This is an examination to demonstrate that the candidate has a thorough knowledge of Paget Gorman Signed Speech and is competent to use it on a daily basis.
The candidate will be fluent in all aspects of the examination including common affixes, punctuation, numbers and money.
Diploma holders are qualified to act as examiners at First Award and certificate Level.
Tutors for an award should not also be the examiner for the same candidate.
What the candidate needs to learn
1. Vocabulary list for diploma level. Standard Hand Postures (including the relationship between them and the other signs).
2. All the Basic Signs.
3. To use the above signs fluently and confidently in sentences containing a variety of grammatical structures as shown on the vocabulary list.
4. To 'read' back signed sentences.
5. To interpret the instructions for unfamiliar new signs. (Learners are advised to practice initially with signs whose instructions begin with a SHP).
6. To consider the potential uses of the system with different groups of children and adults; and how to make a reasoned case for its use with particular groups.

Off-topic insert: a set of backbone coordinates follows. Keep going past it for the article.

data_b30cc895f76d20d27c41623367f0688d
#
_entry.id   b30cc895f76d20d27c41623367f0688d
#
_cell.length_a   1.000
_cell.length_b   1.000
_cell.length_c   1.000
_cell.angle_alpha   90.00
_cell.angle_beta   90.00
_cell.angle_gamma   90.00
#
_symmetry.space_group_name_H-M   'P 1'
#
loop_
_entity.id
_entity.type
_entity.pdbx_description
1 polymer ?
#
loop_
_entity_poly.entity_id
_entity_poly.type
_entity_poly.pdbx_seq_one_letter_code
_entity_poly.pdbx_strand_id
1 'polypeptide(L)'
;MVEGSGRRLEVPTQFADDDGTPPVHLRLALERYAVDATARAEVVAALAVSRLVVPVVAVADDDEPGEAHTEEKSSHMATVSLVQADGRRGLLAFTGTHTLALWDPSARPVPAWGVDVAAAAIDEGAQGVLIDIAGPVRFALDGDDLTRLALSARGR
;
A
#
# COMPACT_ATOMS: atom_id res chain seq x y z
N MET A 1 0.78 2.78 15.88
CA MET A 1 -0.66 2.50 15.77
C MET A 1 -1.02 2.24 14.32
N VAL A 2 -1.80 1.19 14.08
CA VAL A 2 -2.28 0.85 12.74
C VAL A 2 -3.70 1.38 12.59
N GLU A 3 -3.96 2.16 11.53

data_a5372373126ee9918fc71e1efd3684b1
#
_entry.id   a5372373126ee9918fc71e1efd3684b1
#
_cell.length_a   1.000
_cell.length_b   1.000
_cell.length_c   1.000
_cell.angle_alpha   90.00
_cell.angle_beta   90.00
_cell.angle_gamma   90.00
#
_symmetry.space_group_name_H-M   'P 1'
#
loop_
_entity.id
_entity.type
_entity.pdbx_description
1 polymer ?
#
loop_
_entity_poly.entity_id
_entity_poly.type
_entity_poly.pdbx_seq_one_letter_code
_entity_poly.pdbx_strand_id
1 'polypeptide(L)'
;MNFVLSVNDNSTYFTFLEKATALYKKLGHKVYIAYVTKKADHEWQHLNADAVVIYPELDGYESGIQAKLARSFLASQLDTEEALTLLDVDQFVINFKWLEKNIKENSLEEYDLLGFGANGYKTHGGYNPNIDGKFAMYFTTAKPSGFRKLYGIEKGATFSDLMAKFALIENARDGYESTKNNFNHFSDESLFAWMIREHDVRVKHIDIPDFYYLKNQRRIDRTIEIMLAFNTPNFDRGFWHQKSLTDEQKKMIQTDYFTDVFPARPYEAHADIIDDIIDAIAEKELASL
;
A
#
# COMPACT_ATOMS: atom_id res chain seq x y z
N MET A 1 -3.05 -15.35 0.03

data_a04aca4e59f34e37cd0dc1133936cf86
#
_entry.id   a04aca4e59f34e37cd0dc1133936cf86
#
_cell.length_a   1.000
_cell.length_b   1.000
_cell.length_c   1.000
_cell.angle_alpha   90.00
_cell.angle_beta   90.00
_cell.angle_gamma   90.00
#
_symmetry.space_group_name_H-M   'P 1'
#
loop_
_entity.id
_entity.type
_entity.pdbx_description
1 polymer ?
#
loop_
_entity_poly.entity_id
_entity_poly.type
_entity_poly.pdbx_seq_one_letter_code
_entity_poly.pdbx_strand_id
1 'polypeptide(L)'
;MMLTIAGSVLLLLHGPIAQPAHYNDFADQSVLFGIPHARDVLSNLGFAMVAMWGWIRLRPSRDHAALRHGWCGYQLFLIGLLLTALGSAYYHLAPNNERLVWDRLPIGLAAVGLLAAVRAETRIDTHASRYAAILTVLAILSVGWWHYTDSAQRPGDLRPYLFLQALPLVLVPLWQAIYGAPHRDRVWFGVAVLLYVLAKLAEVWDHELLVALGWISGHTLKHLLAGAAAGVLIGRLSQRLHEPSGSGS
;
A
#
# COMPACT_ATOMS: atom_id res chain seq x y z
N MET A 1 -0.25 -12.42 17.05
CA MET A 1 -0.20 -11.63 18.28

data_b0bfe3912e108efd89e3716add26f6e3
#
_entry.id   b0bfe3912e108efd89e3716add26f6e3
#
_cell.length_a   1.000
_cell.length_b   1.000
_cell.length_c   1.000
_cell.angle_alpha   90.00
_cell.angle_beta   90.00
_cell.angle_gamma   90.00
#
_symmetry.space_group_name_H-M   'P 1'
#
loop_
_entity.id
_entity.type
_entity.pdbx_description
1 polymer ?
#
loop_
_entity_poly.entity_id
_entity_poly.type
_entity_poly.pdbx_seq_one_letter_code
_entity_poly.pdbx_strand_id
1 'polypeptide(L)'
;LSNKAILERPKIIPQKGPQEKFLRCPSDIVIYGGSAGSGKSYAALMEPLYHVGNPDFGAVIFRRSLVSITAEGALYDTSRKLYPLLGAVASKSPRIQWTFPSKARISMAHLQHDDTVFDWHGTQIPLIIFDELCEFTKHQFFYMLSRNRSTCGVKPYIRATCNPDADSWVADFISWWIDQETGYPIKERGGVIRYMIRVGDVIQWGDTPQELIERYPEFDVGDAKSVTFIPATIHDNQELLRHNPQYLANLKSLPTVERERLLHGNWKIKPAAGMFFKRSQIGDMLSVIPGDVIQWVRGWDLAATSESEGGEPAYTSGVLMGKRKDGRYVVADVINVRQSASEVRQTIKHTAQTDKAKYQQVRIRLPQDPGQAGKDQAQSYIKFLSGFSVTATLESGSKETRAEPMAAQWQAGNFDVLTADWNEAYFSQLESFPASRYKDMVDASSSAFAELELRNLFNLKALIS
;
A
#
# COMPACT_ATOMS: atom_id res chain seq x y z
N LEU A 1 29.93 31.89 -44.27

7. To consider the ways in which teaching courses are planned and lessons presented.
8. To be familiar with the PGSS teaching manuals, and knowledge of other material currently available.
9. To be aware that new signs and amendments are issued from time to time, and how to access information about their availability.
At the examination the candidate is required to:
1. Sign all Standard Hand Postures correctly.
2. Sign all Basic Signs correctly.
3. Prepare, in advance, a passage of about 50 words to sign with confidence to demonstrate fluency.
4. Read a set of sentences signed by the examiner, at the rate of about 30 words per minute, and write them down.
5. Sign a given set of sentences provided at the exam within 15 minutes. (Ten minutes preparation allowed)
6. Read and accurately perform five unknown signs from the examiner’s list.
7. At least one oral question
a. To consider the potential uses of the System with different groups of children and adults; and how to make a reasoned case for its use with particular groups and/or
b. To consider the ways in which teaching courses are planned and lessons presented; and/or
c. Knowledge of the structure of the system.
N.B. Note also that the sentences to be written and signed may include more past participle forms and will be more searching in other ways.